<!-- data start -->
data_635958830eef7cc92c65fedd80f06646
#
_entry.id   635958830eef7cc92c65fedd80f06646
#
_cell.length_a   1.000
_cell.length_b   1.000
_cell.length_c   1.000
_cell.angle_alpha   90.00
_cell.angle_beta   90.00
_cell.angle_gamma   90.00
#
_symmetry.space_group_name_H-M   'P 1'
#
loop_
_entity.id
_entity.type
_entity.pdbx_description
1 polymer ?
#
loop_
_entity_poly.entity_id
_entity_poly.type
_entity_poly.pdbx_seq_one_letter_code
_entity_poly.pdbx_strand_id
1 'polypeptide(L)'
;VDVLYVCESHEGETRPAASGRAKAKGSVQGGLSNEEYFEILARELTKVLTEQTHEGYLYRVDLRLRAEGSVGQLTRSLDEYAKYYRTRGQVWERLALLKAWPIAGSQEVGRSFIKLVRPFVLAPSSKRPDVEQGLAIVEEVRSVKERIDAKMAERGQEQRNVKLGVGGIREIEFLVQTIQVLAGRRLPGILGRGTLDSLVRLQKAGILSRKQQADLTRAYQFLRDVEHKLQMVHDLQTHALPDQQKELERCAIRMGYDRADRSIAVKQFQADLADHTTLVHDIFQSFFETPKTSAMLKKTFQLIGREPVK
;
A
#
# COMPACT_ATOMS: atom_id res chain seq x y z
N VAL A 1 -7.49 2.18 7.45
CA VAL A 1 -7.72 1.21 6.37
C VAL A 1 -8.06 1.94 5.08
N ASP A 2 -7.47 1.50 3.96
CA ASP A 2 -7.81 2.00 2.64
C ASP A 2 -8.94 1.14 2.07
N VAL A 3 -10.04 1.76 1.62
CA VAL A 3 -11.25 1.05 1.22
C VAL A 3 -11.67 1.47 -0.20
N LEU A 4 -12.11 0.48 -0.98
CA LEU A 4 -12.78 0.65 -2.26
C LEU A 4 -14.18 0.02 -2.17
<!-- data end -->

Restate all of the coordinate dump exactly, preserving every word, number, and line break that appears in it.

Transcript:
data_635958830eef7cc92c65fedd80f06646
#
_entry.id   635958830eef7cc92c65fedd80f06646
#
_cell.length_a   1.000
_cell.length_b   1.000
_cell.length_c   1.000
_cell.angle_alpha   90.00
_cell.angle_beta   90.00
_cell.angle_gamma   90.00
#
_symmetry.space_group_name_H-M   'P 1'
#
loop_
_entity.id
_entity.type
_entity.pdbx_description
1 polymer ?
#
loop_
_entity_poly.entity_id
_entity_poly.type
_entity_poly.pdbx_seq_one_letter_code
_entity_poly.pdbx_strand_id
1 'polypeptide(L)'
;VDVLYVCESHEGETRPAASGRAKAKGSVQGGLSNEEYFEILARELTKVLTEQTHEGYLYRVDLRLRAEGSVGQLTRSLDEYAKYYRTRGQVWERLALLKAWPIAGSQEVGRSFIKLVRPFVLAPSSKRPDVEQGLAIVEEVRSVKERIDAKMAERGQEQRNVKLGVGGIREIEFLVQTIQVLAGRRLPGILGRGTLDSLVRLQKAGILSRKQQADLTRAYQFLRDVEHKLQMVHDLQTHALPDQQKELERCAIRMGYDRADRSIAVKQFQADLADHTTLVHDIFQSFFETPKTSAMLKKTFQLIGREPVK
;
A
#
# COMPACT_ATOMS: atom_id res chain seq x y z
N VAL A 1 -7.49 2.18 7.45
CA VAL A 1 -7.72 1.21 6.37
C VAL A 1 -8.06 1.94 5.08
N ASP A 2 -7.47 1.50 3.96
CA ASP A 2 -7.81 2.00 2.64
C ASP A 2 -8.94 1.14 2.07
N VAL A 3 -10.04 1.76 1.62
CA VAL A 3 -11.25 1.05 1.22
C VAL A 3 -11.67 1.47 -0.20
N LEU A 4 -12.11 0.48 -0.98
CA LEU A 4 -12.78 0.65 -2.26
C LEU A 4 -14.18 0.02 -2.17